Background We sought to identify perceived barriers and facilitators to cardiopulmonary resuscitation (CPR) training and performing CPR among people above the age of 55 years.
Methods We conducted semistructured qualitative interviews with a purposive sample of independent-living individuals aged 55 years and older from urban and rural settings. We developed an interview guide based on the constructs of the Theory of Planned Behaviour, which elicits salient attitudes, social influences and control beliefs potentially influencing CPR training and performance. Interviews were recorded, transcribed verbatim and analysed until achieving data saturation. Two independent reviewers performed inductive analyses to identify emerging themes, and ranked them by way of consensus.
Results Demographics for the 24 interviewees: mean age 71.4 years, women 58.3%, urban location 75.0%, single dwelling 58.3%, CPR training 79.2% and prior CPR on real victim 8.3%. Facilitators of CPR training included: (1) classes in a convenient location; (2) more advertisements; and (3) having a spouse. Barriers to taking CPR training included: (1) perception of physical limitations; (2) time commitment; and (3) cost. Facilitators of providing CPR included: (1) 9-1-1 CPR instructions; (2) reminders/pocket cards; and (3) frequent but brief updates. Barriers to providing CPR included: (1) physical limitations; (2) lack of confidence; and (3) ambivalence of duty to act in a large group.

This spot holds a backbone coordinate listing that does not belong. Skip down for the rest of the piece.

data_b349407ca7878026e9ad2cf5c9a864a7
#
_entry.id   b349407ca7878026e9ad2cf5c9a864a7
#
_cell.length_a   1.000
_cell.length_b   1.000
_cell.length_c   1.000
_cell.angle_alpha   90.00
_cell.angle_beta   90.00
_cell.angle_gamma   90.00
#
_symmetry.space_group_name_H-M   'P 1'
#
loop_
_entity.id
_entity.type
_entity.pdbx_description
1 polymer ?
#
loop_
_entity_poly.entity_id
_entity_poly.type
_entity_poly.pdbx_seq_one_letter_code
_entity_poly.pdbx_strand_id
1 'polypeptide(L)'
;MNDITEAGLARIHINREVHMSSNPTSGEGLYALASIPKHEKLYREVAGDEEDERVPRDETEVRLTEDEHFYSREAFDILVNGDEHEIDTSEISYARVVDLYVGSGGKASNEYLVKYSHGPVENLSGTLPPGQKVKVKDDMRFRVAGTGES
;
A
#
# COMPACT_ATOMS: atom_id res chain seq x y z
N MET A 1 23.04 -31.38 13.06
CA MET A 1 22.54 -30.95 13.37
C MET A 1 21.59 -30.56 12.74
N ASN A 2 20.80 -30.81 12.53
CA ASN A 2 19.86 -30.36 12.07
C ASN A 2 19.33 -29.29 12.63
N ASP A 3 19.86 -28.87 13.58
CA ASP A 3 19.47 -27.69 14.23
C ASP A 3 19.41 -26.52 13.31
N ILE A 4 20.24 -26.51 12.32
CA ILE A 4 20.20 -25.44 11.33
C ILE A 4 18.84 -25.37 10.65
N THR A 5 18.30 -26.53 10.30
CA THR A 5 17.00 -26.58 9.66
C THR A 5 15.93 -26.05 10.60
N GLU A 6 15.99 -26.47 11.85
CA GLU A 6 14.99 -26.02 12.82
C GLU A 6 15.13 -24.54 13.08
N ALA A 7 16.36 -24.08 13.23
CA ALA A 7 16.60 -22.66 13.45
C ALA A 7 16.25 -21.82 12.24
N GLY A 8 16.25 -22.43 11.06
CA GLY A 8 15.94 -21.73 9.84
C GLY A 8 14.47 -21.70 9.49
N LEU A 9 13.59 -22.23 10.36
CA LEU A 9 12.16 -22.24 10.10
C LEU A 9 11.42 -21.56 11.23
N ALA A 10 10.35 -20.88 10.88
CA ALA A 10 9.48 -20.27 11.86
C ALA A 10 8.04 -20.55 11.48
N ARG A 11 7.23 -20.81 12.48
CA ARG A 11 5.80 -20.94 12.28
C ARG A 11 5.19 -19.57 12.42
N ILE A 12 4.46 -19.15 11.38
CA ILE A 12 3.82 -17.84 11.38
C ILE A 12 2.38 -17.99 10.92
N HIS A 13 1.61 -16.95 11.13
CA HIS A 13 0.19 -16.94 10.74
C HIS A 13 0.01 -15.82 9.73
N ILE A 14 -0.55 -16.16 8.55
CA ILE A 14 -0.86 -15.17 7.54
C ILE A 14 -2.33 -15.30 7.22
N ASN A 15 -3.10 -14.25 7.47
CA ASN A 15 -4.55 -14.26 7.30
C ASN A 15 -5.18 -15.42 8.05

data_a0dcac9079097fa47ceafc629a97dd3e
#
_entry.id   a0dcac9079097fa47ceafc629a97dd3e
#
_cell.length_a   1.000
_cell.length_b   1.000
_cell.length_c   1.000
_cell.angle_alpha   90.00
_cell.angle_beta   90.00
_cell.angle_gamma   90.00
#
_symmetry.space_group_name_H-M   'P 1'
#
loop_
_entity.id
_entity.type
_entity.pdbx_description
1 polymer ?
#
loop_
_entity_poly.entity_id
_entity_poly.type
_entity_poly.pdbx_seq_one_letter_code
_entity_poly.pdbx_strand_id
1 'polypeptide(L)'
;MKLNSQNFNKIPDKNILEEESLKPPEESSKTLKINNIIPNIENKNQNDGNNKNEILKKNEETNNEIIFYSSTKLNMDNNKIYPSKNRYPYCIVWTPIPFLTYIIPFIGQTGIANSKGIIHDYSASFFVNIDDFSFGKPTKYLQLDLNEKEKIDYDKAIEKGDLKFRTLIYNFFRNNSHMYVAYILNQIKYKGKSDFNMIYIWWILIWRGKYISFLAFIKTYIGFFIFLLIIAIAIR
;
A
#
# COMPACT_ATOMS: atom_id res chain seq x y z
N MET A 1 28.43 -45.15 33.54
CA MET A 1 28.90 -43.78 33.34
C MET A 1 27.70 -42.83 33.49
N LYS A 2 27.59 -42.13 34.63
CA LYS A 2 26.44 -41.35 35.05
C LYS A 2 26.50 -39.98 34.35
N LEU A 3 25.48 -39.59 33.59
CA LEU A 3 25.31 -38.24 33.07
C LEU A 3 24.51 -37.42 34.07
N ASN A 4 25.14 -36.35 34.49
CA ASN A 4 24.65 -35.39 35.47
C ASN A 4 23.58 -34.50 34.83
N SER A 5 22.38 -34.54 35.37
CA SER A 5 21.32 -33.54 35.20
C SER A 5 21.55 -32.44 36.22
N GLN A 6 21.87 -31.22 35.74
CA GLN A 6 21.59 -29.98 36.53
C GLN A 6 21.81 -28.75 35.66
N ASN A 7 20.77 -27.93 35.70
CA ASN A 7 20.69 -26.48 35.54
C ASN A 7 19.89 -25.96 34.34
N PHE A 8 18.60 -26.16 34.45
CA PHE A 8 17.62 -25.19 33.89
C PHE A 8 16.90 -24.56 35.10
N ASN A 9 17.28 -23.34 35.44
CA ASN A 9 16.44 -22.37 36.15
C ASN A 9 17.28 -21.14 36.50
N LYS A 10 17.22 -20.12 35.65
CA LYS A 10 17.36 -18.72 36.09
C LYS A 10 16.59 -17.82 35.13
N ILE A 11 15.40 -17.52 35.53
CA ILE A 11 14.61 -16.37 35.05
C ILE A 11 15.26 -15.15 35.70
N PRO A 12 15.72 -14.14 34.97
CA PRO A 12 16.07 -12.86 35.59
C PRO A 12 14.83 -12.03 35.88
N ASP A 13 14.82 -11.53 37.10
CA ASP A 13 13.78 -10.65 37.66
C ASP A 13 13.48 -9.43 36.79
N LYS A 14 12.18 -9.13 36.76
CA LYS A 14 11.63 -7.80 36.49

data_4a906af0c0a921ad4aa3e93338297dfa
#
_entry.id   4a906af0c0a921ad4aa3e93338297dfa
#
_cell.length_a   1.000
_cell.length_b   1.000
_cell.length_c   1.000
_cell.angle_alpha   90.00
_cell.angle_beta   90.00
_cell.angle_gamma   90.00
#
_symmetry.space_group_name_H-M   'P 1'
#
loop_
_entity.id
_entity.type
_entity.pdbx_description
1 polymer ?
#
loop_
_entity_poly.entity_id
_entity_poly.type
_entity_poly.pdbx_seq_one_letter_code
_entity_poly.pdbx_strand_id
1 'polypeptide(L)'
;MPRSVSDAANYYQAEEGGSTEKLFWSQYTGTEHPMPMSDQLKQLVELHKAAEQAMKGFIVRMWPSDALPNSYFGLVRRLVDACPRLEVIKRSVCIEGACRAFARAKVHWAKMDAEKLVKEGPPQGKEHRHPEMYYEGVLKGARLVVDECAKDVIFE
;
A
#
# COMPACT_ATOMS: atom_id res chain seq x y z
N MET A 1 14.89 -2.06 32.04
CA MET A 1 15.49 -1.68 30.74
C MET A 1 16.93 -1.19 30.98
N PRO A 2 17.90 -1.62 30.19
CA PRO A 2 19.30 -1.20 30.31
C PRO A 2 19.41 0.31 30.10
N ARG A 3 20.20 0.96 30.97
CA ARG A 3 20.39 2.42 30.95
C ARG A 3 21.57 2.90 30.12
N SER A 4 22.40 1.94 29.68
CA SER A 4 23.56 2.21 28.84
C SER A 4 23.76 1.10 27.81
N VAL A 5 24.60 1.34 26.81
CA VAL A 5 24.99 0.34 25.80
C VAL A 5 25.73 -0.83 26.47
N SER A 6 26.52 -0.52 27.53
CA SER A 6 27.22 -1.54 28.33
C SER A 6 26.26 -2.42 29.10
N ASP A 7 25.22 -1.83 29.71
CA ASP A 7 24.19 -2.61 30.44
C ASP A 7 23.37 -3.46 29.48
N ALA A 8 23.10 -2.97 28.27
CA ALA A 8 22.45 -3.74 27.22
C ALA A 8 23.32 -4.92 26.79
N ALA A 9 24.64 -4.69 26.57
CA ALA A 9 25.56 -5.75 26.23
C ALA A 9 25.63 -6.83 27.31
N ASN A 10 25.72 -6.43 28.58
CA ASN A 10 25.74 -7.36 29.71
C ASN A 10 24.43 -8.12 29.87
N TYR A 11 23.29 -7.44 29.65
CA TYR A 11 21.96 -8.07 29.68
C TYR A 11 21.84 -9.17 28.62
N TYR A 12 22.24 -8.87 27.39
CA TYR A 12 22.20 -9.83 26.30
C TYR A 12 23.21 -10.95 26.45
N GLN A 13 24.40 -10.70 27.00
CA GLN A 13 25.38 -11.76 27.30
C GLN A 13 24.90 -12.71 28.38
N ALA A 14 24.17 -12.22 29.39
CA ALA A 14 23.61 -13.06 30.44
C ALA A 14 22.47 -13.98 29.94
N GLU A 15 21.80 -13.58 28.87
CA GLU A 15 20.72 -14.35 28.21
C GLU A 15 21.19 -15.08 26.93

Conclusions We identified key facilitators and barriers for CPR training and performance in a purposive sample of individuals aged 55 years and older.
- cardiac arrest
Statistics from Altmetric.com
If you wish to reuse any or all of this article please use the link below which will take you to the Copyright Clearance Center’s RightsLink service. You will be able to get a quick price and instant permission to reuse the content in many different ways.